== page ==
Opening remarks by OPEC Secretary General at the 3rd High-level Meeting of the OPEC-India Energy Dialogue

Delivered by HE Mohammad Sanusi Barkindo, OPEC Secretary General, at the 3rd High-level Meeting of the OPEC-India Energy Dialogue, 17 October 2018, New Delhi, India.

Your Excellency, Ladies and Gentlemen,


It is a great pleasure to return to New Delhi and participate in this Third High Level Meeting of the OPEC-India Energy Dialogue.

To my dear friend, His Excellency, the Honourable Dharmendra Pradhan, Minister of Petroleum and Natural Gas and Skill Development and Entrepreneurship, and all of his team, you have demonstrated once more the world-renowned Indian hospitality and we are very grateful - bahoot dhanyavad!

I am extremely fortunate, as this is my fourth mission to India since I assumed the position of OPEC Secretary General in August 2016. When I was here in April, I was delighted to visit the Digboi Refinery, Assam State, which represented the fulfilment of a lifetime wish.

The uniqueness of this great nation’s culture, the immense contribution of Indian civilization in shaping our world, means that it is a profound honour for any visitor to enjoy this land.

My only slight regret is that I could not stay to celebrate the great festival of Diwali here in a few weeks’ time!  And although it is a little early, please permit me, on behalf of OPEC, to take the opportunity to wish all of you, your families and all your loved ones, a Happy Diwali and Saal Mubarak.

In addition to my work-trips to this great land, the Honourable Minister and I meet regularly, in a range of other forums, which take place throughout the world.  OPEC was honoured that the Minister addressed the 7th International OPEC Seminar on 21 June 2018 and enriched our event immeasurably through his insightful remarks.

There are many factors which explain the frequency of these interactions between OPEC and India. It indicates the fact that as one very famous visitor to India put it, “It’s no exaggeration to say our Information Age is rooted in Indian innovations—including the number zero.” (Barack Obama) Furthermore, it reflects the initiative and visionary leadership of the Honourable Minister, who tirelessly works to ensure India positively influences international dialogue in the sphere of energy.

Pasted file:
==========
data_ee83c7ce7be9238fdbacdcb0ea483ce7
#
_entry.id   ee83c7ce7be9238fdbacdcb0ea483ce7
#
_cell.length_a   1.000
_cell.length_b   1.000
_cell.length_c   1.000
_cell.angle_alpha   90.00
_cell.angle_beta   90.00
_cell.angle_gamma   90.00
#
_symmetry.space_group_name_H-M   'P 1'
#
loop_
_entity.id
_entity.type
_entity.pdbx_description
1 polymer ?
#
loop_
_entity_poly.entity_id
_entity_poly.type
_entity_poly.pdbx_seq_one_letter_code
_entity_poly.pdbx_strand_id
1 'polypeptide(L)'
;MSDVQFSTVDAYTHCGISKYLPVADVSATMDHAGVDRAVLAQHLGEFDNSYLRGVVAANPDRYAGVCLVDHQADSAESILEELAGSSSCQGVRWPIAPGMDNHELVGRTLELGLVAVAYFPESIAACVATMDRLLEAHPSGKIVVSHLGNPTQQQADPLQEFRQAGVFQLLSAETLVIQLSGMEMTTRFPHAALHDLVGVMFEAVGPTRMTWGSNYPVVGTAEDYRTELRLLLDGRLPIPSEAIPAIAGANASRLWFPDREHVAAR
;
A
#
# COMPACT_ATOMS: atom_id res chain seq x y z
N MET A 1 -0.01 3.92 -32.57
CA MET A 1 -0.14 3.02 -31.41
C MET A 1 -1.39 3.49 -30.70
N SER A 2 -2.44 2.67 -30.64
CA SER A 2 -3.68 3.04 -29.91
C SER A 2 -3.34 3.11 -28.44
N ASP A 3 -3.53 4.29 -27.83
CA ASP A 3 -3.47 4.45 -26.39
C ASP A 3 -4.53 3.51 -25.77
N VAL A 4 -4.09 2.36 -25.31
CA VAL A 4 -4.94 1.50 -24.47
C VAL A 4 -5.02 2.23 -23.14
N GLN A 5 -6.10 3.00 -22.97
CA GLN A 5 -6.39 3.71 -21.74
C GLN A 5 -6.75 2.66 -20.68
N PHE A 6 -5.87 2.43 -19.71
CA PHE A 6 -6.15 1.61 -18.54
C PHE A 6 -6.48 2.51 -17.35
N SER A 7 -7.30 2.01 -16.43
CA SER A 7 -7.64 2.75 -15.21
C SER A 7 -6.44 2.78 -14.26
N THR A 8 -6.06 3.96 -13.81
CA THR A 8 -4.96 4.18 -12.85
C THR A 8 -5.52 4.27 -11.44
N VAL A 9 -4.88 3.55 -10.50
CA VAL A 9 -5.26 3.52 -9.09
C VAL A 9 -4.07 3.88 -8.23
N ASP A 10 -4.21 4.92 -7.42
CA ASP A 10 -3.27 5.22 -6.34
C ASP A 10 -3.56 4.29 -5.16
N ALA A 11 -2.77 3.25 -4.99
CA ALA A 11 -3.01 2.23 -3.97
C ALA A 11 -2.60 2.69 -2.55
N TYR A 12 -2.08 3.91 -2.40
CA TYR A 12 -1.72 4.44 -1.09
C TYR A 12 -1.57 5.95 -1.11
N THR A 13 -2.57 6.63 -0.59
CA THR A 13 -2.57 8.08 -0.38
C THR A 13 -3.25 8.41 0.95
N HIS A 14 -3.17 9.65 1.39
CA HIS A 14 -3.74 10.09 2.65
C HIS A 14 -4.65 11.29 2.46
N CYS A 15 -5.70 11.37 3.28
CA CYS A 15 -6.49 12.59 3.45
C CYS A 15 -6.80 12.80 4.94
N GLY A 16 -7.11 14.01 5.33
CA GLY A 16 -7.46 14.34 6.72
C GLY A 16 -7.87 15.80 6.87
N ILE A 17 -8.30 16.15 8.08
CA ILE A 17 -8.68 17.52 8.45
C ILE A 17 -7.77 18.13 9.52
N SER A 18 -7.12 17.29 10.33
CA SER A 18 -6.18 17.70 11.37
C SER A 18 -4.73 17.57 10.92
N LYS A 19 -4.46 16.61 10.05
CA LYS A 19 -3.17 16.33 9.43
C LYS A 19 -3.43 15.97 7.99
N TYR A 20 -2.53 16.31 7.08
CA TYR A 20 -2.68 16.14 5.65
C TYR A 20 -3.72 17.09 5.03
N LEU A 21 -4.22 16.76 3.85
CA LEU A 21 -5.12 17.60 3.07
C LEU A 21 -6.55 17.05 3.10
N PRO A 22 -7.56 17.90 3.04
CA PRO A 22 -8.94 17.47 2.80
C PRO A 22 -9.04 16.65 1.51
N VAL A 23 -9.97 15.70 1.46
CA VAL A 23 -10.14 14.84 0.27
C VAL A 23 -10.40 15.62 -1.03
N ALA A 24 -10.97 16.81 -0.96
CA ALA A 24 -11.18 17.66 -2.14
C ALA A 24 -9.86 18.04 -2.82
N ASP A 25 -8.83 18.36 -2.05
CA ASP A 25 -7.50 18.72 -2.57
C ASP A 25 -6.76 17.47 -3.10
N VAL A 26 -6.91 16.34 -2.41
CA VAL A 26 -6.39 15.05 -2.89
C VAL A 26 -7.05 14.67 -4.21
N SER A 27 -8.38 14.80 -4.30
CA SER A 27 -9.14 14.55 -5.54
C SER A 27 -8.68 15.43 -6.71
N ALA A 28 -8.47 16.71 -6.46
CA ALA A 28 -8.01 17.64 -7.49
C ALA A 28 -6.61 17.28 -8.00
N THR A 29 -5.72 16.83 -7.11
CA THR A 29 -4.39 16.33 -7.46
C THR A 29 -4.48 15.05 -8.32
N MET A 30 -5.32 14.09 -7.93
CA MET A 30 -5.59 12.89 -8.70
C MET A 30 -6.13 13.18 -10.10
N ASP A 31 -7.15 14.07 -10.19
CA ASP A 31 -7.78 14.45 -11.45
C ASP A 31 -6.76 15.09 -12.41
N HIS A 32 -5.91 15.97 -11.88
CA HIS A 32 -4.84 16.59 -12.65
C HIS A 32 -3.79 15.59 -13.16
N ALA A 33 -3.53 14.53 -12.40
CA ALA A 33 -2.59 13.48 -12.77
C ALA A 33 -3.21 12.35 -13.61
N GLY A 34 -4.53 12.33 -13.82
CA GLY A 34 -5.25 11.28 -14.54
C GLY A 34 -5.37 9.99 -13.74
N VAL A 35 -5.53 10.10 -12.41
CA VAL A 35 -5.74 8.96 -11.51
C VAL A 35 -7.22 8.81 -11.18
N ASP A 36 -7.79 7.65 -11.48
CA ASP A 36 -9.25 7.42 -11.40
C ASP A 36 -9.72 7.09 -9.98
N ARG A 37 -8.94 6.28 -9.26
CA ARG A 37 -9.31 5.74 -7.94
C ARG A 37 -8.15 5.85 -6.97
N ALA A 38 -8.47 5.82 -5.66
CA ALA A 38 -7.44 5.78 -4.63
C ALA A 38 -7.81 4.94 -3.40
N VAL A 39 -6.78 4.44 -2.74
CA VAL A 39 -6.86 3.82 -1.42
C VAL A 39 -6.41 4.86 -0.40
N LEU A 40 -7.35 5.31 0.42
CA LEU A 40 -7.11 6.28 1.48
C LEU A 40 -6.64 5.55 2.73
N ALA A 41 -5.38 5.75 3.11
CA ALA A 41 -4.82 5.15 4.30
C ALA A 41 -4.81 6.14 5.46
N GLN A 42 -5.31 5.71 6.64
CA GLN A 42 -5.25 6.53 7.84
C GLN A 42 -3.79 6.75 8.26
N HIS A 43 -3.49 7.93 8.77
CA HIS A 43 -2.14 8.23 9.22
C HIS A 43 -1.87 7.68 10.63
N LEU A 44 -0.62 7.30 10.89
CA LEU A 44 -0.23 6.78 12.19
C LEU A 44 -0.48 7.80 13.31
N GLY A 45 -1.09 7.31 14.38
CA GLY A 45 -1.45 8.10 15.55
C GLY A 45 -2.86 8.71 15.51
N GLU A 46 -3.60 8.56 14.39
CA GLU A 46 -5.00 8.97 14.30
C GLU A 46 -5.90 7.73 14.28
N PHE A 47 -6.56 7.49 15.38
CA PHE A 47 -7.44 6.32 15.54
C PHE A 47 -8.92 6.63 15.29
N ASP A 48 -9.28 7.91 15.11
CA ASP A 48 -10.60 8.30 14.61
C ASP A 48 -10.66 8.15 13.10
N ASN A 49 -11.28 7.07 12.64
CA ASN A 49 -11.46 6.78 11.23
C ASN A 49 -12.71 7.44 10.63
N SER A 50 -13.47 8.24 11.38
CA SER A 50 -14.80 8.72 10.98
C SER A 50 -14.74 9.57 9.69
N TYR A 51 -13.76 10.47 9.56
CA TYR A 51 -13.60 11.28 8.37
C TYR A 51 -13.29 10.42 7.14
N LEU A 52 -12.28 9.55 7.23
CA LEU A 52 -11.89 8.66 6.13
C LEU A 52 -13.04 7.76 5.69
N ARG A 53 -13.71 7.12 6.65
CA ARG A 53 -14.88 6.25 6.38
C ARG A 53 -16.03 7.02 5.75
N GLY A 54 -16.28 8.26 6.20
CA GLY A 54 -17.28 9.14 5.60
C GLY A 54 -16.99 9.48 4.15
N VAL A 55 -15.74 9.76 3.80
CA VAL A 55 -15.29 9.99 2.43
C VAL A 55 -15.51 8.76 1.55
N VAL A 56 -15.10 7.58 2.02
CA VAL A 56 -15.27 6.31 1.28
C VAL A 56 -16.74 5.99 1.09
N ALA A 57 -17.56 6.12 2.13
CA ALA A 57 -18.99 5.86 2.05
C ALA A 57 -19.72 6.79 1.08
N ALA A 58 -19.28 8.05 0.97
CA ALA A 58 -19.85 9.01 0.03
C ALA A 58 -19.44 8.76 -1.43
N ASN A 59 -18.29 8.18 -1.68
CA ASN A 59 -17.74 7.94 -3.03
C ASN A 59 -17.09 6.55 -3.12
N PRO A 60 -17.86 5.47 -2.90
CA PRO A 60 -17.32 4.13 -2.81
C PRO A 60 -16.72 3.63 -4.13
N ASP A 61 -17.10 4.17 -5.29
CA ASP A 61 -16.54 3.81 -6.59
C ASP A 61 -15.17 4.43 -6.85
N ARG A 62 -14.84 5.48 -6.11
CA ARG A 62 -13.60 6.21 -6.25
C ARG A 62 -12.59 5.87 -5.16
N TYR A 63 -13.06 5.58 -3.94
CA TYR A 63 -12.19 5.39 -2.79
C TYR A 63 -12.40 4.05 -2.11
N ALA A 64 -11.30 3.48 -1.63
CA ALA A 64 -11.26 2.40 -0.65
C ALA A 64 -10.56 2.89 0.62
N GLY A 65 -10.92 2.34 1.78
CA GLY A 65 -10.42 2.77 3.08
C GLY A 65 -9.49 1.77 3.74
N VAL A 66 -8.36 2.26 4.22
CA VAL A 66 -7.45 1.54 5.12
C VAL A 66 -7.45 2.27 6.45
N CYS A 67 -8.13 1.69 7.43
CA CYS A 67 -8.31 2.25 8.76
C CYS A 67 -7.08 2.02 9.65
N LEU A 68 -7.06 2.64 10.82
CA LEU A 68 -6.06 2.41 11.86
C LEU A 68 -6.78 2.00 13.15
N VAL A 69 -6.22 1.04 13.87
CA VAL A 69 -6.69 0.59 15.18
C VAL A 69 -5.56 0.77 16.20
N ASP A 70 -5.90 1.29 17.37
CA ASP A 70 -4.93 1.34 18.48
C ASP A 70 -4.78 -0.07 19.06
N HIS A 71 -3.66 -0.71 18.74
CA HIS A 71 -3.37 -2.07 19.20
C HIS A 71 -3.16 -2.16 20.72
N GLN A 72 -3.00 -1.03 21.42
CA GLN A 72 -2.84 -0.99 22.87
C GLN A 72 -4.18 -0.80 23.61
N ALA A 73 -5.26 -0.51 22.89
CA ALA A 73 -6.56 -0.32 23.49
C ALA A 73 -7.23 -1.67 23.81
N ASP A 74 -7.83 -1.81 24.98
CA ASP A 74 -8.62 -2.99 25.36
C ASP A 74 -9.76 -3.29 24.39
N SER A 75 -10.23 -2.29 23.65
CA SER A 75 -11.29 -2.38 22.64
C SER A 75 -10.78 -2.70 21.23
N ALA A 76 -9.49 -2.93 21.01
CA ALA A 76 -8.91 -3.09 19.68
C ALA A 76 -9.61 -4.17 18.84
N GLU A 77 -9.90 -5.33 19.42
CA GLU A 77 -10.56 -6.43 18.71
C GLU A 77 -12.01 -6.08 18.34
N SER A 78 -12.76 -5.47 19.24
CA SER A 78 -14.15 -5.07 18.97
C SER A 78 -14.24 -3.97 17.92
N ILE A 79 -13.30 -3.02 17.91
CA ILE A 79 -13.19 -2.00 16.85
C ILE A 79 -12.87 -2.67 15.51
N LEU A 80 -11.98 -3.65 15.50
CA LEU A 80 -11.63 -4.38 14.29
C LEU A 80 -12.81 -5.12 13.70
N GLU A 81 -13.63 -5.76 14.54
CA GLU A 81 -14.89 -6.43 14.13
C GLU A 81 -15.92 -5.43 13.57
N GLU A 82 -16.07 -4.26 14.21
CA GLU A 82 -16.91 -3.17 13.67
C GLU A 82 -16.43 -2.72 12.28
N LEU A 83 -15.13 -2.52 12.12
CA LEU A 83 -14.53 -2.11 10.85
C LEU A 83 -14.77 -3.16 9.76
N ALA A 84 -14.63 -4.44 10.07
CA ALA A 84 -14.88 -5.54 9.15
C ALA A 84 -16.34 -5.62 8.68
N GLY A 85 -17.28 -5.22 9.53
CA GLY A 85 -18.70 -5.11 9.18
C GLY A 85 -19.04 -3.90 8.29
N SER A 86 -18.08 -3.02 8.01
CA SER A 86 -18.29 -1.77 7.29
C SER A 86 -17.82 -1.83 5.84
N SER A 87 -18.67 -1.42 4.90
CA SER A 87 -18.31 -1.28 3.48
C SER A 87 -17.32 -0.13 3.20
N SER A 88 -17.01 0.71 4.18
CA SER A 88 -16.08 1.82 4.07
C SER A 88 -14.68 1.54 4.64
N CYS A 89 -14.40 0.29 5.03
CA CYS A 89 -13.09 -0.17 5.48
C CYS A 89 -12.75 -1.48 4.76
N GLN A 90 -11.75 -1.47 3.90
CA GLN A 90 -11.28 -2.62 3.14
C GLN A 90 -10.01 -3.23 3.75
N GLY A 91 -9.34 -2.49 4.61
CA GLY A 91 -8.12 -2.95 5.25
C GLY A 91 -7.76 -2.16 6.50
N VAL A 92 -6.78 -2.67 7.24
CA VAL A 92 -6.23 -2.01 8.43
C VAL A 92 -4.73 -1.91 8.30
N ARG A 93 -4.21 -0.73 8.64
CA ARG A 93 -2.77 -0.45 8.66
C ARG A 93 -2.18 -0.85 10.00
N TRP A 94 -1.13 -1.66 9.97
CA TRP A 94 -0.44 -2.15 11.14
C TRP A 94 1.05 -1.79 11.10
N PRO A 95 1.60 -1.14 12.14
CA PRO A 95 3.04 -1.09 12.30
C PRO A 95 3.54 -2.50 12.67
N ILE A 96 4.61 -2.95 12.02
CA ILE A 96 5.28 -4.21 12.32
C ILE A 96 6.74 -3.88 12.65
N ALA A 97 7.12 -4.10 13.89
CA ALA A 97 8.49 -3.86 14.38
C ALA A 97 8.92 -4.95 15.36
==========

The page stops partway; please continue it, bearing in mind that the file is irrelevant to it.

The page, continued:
However, most fundamentally of all, India is an extremely important partner for OPEC, and all of us in the Organization are determined to continue strengthening this relationship both at a technical and high-level.

Since 2000, trade between India and OPEC has grown substantially. India’s overall imports from OPEC Member Countries increased from just over $4 billion to a high of above $170 billion in 2012, before dropping slightly in recent years. Total imports from OPEC Member Countries stood at $105 billion in 2017, up 25% year-on-year. And in the other direction, OPEC’s total imports from India increased from just under $4 billion in 2000 to over $60 billion in 2014. Moreover, OPEC Member Countries imports from India amounted to $44 billion in 2017.

In terms of crude oil, India’s total imports have risen from around 1.5 mb/d in 2000 to close to 4.3 mb/d in 2017.  And approximately 83% of this came from OPEC Member Countries.  In fact, in 2017 India was the third fastest oil demand growing nation globally, with an increase of close to 140,000 b/d, or 3.3%.

And this is not just a short or medium term trend. One of the central themes of OPEC’s flagship publication, the World Oil Outlook, the most recent version of which was launched in Algiers in September, also rolled-out yesterday in New Delhi, at the 2nd India Energy Forum, is the significant impact of India’s economic development on the energy industry.

We estimate that India’s economy will grow at an average annual rate of 6.5% for the period 2017-2040.

From the perspective of oil, demand growth will increasingly shift to India.  By 2040, India’s oil demand is anticipated to increase by over 120%, from around 4.7 mb/d to 10.4 mb/d.  Its total share of global oil demand will rise from almost 5%, to more than 9% by 2040.

India is therefore projected to have the fastest average oil demand growth (3.7% p.a.) in the period 2017-2040, as well as the largest additional demand.

To meet this increase in demand, both from India and elsewhere, the required global oil sector investment is estimated at $11 trillion. As I emphasized in my remarks at the India Energy Forum, this underscores the absolutely necessity of having a sustainable and stable oil market, conducive to encouraging the type of long-cycle investments necessary to meet future demand.